I am on vacation - so away from my Model 01 and 100…

I tried many combinations, including the Compose key. And in the end it all depends…
I work as a IT consultant and I can’t install software on my work laptop. And on windows getting a Compose key requires just that.

So I generally go with solutions that require as little as possible on the OS side. But forget about the dream that there can be no requirements on the OS side. This also unfortunately means that layouts will be OS dependent (more on that later).

So for Windows I go with the US International keyboard

Which means that all useful keys are available under the Alt Gr key.

If you are unhappy with the actual placements of the keys on the Alt Gr like me. You can find some software that changes that. On windows you can make your own keyboard layout and I had that for many years, but given my current constraint I can’t install custom layouts…

What I do is I map the Alt Gr key to “Shift to layer” And then I create a layer, where all keys are mapped to Alt Gr + what I want. I have å under a, ø under o and æ under '. YMMV

Also I actually use Colemak layout, so I have remapped my entire layer 1 to produce colemak on Windows without software changes. And I just accept that the physical keyboard on the work laptop is still querty (which can be useful, when I have coworkers around)

Now I also use a Mac - and this is completely different setup. Here I use Colemak, which is built in to MacOS. And so strange enough this means that the keyboard in Chrysalis is just a querty layout, since the OS takes care of the the colemak part. The alt gr part is similar - some remapping to make windows and mac more similar. It still differs, but I have learned to accept that (future TODO).

To make the same Chrysalis layout work on both Windows and Mac I use more layers. So I have windows on layer #1 (colemak), #2 (fn) and #3 (altgr) – I have mac on #4 (querty), #5 (fn), #6 (alt gr)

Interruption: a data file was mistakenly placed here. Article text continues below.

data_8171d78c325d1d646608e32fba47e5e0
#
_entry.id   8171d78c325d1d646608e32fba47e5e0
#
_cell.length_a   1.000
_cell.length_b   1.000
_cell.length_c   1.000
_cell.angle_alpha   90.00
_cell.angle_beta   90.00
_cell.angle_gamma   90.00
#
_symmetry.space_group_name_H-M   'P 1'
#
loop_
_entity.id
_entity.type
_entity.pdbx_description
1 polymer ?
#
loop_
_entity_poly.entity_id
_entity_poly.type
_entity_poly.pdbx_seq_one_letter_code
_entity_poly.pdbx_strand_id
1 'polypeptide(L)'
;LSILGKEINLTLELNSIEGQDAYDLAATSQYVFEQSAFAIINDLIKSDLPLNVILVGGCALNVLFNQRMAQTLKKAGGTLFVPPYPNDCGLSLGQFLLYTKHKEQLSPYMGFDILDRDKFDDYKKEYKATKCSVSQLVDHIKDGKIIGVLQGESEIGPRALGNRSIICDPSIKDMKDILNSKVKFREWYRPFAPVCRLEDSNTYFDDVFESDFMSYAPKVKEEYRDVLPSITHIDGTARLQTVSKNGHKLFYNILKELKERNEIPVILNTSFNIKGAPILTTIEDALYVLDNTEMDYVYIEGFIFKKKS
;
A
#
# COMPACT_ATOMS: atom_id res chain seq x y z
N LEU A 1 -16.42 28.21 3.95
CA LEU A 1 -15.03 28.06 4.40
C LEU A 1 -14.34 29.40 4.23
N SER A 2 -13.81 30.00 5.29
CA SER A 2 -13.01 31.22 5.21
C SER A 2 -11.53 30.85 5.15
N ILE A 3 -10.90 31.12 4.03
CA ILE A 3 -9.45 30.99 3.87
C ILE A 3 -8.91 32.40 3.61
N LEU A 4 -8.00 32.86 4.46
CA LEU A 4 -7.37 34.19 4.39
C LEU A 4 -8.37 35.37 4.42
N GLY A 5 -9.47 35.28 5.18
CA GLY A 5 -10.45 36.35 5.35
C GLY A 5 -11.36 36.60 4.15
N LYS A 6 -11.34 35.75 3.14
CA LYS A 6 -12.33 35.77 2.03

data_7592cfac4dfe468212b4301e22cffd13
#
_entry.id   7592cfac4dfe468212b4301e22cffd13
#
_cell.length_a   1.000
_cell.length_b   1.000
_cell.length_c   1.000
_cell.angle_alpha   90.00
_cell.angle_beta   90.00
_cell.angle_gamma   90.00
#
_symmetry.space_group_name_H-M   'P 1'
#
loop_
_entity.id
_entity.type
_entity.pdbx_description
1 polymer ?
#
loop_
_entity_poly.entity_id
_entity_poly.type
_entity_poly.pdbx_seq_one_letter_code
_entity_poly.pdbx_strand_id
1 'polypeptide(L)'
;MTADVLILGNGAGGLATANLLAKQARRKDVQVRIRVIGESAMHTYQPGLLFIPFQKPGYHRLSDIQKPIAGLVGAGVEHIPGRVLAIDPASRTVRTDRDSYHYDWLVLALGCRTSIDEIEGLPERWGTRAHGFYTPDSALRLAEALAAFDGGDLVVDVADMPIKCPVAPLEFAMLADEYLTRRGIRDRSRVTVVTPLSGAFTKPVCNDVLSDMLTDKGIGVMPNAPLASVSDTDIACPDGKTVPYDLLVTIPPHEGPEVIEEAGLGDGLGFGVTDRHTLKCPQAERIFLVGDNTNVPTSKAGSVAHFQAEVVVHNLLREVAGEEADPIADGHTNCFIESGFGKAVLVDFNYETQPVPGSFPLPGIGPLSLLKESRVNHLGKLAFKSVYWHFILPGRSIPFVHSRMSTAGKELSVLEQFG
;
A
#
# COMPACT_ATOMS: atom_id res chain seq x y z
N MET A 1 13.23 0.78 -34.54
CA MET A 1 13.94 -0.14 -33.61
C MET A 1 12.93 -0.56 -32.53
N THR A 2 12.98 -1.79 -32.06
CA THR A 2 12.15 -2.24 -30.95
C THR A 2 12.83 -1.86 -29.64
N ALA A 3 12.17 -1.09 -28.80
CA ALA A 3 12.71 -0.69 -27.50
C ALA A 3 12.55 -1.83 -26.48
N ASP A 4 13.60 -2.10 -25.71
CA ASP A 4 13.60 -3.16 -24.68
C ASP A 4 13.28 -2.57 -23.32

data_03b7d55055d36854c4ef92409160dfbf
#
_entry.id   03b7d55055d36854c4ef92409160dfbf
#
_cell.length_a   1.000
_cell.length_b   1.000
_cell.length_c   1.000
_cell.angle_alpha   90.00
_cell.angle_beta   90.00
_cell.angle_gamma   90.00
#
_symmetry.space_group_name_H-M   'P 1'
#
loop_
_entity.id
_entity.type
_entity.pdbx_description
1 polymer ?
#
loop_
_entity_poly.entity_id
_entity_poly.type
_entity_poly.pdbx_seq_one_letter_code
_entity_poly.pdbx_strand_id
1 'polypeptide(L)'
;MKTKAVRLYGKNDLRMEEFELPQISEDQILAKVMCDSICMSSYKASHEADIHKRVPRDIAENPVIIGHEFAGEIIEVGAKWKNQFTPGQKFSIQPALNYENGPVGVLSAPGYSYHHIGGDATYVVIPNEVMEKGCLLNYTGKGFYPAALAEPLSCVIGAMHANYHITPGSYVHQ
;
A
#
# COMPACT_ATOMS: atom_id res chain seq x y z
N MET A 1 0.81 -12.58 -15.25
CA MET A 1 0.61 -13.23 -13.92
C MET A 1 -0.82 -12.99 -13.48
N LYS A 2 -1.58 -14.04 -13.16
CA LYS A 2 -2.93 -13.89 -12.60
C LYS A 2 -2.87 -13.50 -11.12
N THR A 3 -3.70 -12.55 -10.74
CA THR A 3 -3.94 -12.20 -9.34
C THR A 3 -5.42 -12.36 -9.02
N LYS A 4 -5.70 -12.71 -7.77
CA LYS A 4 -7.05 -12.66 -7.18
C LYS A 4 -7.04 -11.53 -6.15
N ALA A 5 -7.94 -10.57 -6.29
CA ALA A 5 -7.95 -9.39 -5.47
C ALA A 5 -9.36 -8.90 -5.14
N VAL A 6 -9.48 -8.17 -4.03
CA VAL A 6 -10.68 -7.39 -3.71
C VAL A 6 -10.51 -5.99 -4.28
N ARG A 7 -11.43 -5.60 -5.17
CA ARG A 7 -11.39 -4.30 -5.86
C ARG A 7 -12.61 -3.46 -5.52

This means that the keyboard runs windows when it boots up. To change to mac I have mapped fn+something to the function that changes layer, not shift as usual. And the reverse mapping of course.

Lots of information! I hope you can figure it out. I have to be present with my family now :sunny:

Unrelated but a good tip:
Map arrows as a reverse T shape on the right hand home row.
And importantly map U+O to ctrl+arrow.
This makes keyboard driven text editing soooo much easier!
See this picture:

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It is not possible to support it natively as the HID standard unfortunately doesn’t define a Compose key. Therefore you have to resort to OS support.

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Really good tip. I personally use jkl; as the arrow keys (vim style shifted one key to the right, so no need to move the hand to navigate, just push fun ). I’ve set h & ’ as ‘‘hyper’’ left/right. Thanks for the proposal.

I found another solution that worked out of the box on linux and windows. Using the correct us international keyboard æ/ø/å can be found with altgr (butterfly) + z/l/w respectively, and with shift for the capital letters. With this solution there’s no need for any macros or additional software. Thanks for the help everyone.

I’m swedish but type mostly in English. I have an Atreus and since I rather not waste keys on characters I don’t type that often I use Keyman desktop with a swedish-postfix layout (inspired by the one in Emacs with the same name). Much more comfortable than composing keys with umlauts and accents I think.